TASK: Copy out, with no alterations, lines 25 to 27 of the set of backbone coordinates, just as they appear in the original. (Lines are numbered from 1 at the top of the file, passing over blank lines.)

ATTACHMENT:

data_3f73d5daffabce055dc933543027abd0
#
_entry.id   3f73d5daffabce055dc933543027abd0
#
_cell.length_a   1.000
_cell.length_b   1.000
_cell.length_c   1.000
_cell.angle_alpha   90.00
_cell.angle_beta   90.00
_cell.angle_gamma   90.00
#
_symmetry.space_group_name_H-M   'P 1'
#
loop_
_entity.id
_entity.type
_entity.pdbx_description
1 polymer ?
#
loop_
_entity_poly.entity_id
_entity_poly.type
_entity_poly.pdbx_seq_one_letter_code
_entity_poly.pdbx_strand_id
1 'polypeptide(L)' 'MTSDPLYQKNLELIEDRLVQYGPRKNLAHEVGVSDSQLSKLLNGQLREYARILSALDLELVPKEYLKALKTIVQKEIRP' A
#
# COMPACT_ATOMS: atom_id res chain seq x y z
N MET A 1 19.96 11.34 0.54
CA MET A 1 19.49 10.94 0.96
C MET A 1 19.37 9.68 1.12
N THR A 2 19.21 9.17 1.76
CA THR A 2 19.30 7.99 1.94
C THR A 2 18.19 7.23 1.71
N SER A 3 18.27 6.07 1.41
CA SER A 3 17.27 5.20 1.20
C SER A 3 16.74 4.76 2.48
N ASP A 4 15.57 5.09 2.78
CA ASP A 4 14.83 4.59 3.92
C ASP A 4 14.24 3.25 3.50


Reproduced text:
1 'polypeptide(L)' 'MTSDPLYQKNLELIEDRLVQYGPRKNLAHEVGVSDSQLSKLLNGQLREYARILSALDLELVPKEYLKALKTIVQKEIRP' A
#
# COMPACT_ATOMS: atom_id res chain seq x y z